Banded Kingfisher injured female

on 7th July 2014

“I was trailing a raptor (Crested Goshawk) in primary forest adjacent to a stream when I almost stepped on this adult female Banded Kingfisher (Lacedo pulchella pulchella).

“She appeared dazed and was extensively covered in ants. I did not bother much with images (so images here are taken later when I had some time) and enabled her to move further on the rocky riverside surface, away from the mass of ants.

“The above image shows the bird with ants and nictitating membrane in place. The image below shows she had closed the external eyelids as she was getting bitten in the eye.

“I suspect what had happened was a cerebral concussion due to a collision, followed by an unlucky plunge into a tree full of nesting small red ants. These ants were also present in many other trees and much of the ground area we were in.

“I decided that the best attempt to rescue her was to douse her and the surrounding area with the very cold water from the stream. I hoped this would discourage the ants and also work, like in my Neonatal Intensive Care Unit, as cooling therapy for the brain (used to reduce cerebral oedema in newborns). I spent the next 1.5 hours working on this periodically, using hands, leaves and improvised containers. I was aware that I should not allow hypothermia to develop, so doused her and the surrounding area periodically, keeping a sharp eye on her responsiveness.

“She did not initially like my approach, but after a while, when ants subsided, she was more accommodating. After 30-40 minutes she appeared more alert and I kept up the ‘therapy’ more to keep ants at bay. She could flutter a few feet and the wings did not look broken. I was not keen to put her up on a tree as the raptor was present and she was better camouflaged on the ground under the river bank. I also choose not the take her home as she was recovering.

“The images above and below show the bird recovering well.”

Dato’ Dr Amar-Singh HSS
Ipoh, Perak, Malaysia
30th June 2014

Location: Kledang-Sayong Forest Reserve, Ipoh.
Habitat: Trail through primary forest

“Just for the record, I would say that this is a juvenile female judging by the relatively heavy barring on the underparts, extensively dark upper mandible and the pale tip to the bill. Lets hope she recovers and survives well.” – Krys Kazmierczak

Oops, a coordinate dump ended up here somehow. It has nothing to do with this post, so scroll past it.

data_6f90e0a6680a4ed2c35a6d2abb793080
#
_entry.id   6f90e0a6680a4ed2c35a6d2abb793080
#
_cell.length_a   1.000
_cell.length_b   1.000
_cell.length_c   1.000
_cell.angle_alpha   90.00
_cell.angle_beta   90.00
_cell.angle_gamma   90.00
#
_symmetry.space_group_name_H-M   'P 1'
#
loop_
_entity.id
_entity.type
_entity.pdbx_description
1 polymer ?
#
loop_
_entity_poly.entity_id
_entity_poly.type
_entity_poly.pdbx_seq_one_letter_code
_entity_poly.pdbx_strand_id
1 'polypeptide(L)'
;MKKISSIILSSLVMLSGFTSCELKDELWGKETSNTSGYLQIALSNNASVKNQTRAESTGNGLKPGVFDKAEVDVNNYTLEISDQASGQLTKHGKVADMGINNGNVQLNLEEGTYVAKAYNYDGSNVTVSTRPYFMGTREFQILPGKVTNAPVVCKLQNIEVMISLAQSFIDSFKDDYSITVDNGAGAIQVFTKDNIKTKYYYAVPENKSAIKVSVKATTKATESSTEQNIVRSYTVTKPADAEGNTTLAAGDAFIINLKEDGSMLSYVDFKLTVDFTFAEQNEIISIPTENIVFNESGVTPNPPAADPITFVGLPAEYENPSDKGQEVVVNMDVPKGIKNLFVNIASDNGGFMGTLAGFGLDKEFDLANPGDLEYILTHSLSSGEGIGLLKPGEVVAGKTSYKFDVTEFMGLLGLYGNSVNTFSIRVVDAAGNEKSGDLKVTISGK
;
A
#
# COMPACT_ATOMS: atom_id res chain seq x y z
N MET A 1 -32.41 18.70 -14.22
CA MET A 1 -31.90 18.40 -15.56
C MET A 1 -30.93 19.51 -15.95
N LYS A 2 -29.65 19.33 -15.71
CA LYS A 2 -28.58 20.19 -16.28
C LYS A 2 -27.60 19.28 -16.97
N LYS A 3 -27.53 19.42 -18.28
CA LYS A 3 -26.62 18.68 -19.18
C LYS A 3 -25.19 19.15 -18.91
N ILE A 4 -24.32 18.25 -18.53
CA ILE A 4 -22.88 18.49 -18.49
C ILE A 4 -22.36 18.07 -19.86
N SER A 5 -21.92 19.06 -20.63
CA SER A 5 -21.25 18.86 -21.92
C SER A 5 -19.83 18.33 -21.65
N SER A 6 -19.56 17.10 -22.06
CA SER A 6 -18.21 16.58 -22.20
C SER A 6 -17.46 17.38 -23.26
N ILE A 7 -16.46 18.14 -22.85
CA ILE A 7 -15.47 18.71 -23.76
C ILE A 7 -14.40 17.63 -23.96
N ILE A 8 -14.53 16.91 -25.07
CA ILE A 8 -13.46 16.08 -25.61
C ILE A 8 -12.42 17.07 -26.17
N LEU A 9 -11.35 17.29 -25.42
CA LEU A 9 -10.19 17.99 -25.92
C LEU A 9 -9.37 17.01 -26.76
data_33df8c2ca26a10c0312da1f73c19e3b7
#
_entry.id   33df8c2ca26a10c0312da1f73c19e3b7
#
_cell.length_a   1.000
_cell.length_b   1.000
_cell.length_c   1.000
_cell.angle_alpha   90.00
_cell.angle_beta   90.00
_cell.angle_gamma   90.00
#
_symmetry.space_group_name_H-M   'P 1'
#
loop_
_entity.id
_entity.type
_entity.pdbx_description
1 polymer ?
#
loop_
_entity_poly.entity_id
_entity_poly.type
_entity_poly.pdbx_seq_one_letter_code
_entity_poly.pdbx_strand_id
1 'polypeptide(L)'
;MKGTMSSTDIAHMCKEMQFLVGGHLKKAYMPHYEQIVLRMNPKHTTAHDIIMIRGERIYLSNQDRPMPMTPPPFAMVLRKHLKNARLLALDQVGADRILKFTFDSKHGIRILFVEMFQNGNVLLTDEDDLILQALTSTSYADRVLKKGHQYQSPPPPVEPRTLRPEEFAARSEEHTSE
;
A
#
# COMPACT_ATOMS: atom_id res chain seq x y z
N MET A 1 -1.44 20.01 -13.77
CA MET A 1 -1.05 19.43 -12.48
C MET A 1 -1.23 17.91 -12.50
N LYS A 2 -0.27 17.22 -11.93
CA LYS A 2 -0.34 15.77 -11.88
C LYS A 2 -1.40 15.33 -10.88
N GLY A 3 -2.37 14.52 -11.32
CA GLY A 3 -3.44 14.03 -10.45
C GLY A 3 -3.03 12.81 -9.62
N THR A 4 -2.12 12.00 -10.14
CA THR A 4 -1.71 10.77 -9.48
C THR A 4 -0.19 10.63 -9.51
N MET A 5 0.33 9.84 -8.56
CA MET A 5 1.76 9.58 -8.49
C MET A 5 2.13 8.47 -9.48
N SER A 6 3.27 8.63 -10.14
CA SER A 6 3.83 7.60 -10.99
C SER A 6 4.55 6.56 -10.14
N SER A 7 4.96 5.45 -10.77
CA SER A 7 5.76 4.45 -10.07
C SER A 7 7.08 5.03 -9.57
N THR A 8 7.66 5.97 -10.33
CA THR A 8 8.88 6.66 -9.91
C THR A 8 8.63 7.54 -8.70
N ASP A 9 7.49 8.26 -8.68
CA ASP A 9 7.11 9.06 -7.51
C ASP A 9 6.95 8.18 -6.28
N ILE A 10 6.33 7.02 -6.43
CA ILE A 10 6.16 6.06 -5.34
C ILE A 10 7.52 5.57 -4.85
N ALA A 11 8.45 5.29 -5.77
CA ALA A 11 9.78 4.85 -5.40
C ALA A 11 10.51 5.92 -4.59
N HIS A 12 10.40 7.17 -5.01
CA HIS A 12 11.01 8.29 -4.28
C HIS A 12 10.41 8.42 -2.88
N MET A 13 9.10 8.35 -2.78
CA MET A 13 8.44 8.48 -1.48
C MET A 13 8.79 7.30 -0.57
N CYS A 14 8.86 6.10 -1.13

If you like this post please tap on the Like button at the left bottom of page. Any views and opinions expressed in this article are solely those of the authors/contributors, and are not endorsed by the Lee Kong Chian Natural History Museum (LKCNHM, NUS) or its affiliated institutions. Readers are encouraged to use their discretion before making any decisions or judgements based on the information presented.

YC Wee

Dr Wee played a significant role as a green advocate in Singapore through his extensive involvement in various organizations and committees: as Secretary and Chairman for the Malayan Nature Society (Singapore Branch), and with the Nature Society (Singapore) as founding President (1978-1995). He has also served in the Nature Reserve Board (1987-1989), Nature Reserves Committee (1990-1996), National Council on the Environment/Singapore Environment Council (1992-1996), Work-Group on Nature Conservation (1992) and Inter-Varsity Council on the Environment (1995-1997). He is Patron of the Singapore Gardening Society and was appointed Honorary Museum Associate of the Lee Kong Chian Natural History Museum (LKCNHM) in 2012. In 2005, Dr Wee started the Bird Ecology Study Group. With more than 6,000 entries, the website has become a valuable resource consulted by students, birdwatchers and researchers locally and internationally. The views and opinions expressed in this article are his own, and do not represent those of LKCNHM, the National University of Singapore or its affiliated institutions.

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